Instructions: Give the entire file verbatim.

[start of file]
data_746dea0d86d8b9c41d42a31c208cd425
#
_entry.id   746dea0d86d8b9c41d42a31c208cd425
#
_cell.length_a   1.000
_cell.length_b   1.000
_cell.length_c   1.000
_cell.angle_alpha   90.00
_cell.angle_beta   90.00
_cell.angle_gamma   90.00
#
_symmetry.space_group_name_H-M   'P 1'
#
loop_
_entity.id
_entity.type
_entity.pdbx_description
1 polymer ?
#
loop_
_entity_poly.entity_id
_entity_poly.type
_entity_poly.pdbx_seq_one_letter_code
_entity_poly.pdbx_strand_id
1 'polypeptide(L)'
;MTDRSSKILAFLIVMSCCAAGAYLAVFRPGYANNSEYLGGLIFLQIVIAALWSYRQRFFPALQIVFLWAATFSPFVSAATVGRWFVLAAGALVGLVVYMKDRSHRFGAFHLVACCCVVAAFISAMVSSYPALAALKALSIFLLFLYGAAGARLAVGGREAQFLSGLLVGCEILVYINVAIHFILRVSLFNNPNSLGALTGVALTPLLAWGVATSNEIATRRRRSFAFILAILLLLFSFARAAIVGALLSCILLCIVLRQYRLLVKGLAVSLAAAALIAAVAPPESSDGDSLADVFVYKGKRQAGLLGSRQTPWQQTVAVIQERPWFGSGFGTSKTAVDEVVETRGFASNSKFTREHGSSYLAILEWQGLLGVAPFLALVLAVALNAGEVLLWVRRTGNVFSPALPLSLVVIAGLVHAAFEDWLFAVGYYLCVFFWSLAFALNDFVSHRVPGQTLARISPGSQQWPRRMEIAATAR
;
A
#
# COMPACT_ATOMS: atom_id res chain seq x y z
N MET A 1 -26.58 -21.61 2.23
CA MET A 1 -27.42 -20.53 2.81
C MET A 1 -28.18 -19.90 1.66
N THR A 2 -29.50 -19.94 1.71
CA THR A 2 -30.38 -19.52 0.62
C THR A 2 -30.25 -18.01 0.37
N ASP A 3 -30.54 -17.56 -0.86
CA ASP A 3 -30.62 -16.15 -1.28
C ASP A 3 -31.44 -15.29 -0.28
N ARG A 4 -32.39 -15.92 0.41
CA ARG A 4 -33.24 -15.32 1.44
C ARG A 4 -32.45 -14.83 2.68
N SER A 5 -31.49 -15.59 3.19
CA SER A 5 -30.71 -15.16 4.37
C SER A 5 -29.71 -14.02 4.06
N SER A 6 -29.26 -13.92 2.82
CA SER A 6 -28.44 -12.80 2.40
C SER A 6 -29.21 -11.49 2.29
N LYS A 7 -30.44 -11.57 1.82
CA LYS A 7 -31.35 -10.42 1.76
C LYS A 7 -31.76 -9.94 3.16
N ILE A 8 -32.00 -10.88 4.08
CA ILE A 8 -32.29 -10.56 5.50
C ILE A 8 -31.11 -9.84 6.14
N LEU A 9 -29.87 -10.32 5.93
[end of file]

data_746dea0d86d8b9c41d42a31c208cd425
#
_entry.id   746dea0d86d8b9c41d42a31c208cd425
#
_cell.length_a   1.000
_cell.length_b   1.000
_cell.length_c   1.000
_cell.angle_alpha   90.00
_cell.angle_beta   90.00
_cell.angle_gamma   90.00
#
_symmetry.space_group_name_H-M   'P 1'
#
loop_
_entity.id
_entity.type
_entity.pdbx_description
1 polymer ?
#
loop_
_entity_poly.entity_id
_entity_poly.type
_entity_poly.pdbx_seq_one_letter_code
_entity_poly.pdbx_strand_id
1 'polypeptide(L)'
;MTDRSSKILAFLIVMSCCAAGAYLAVFRPGYANNSEYLGGLIFLQIVIAALWSYRQRFFPALQIVFLWAATFSPFVSAATVGRWFVLAAGALVGLVVYMKDRSHRFGAFHLVACCCVVAAFISAMVSSYPALAALKALSIFLLFLYGAAGARLAVGGREAQFLSGLLVGCEILVYINVAIHFILRVSLFNNPNSLGALTGVALTPLLAWGVATSNEIATRRRRSFAFILAILLLLFSFARAAIVGALLSCILLCIVLRQYRLLVKGLAVSLAAAALIAAVAPPESSDGDSLADVFVYKGKRQAGLLGSRQTPWQQTVAVIQERPWFGSGFGTSKTAVDEVVETRGFASNSKFTREHGSSYLAILEWQGLLGVAPFLALVLAVALNAGEVLLWVRRTGNVFSPALPLSLVVIAGLVHAAFEDWLFAVGYYLCVFFWSLAFALNDFVSHRVPGQTLARISPGSQQWPRRMEIAATAR
;
A
#
# COMPACT_ATOMS: atom_id res chain seq x y z
N MET A 1 -26.58 -21.61 2.23
CA MET A 1 -27.42 -20.53 2.81
C MET A 1 -28.18 -19.90 1.66
N THR A 2 -29.50 -19.94 1.71
CA THR A 2 -30.38 -19.52 0.62
C THR A 2 -30.25 -18.01 0.37
N ASP A 3 -30.54 -17.56 -0.86
CA ASP A 3 -30.62 -16.15 -1.28
C ASP A 3 -31.44 -15.29 -0.28
N ARG A 4 -32.39 -15.92 0.41
CA ARG A 4 -33.24 -15.32 1.44
C ARG A 4 -32.45 -14.83 2.68
N SER A 5 -31.49 -15.59 3.19
CA SER A 5 -30.71 -15.16 4.37
C SER A 5 -29.71 -14.02 4.06
N SER A 6 -29.26 -13.92 2.82
CA SER A 6 -28.44 -12.80 2.40
C SER A 6 -29.21 -11.49 2.29
N LYS A 7 -30.44 -11.57 1.82
CA LYS A 7 -31.35 -10.42 1.76
C LYS A 7 -31.76 -9.94 3.16
N ILE A 8 -32.00 -10.88 4.08
CA ILE A 8 -32.29 -10.56 5.50
C ILE A 8 -31.11 -9.84 6.14
N LEU A 9 -29.87 -10.32 5.93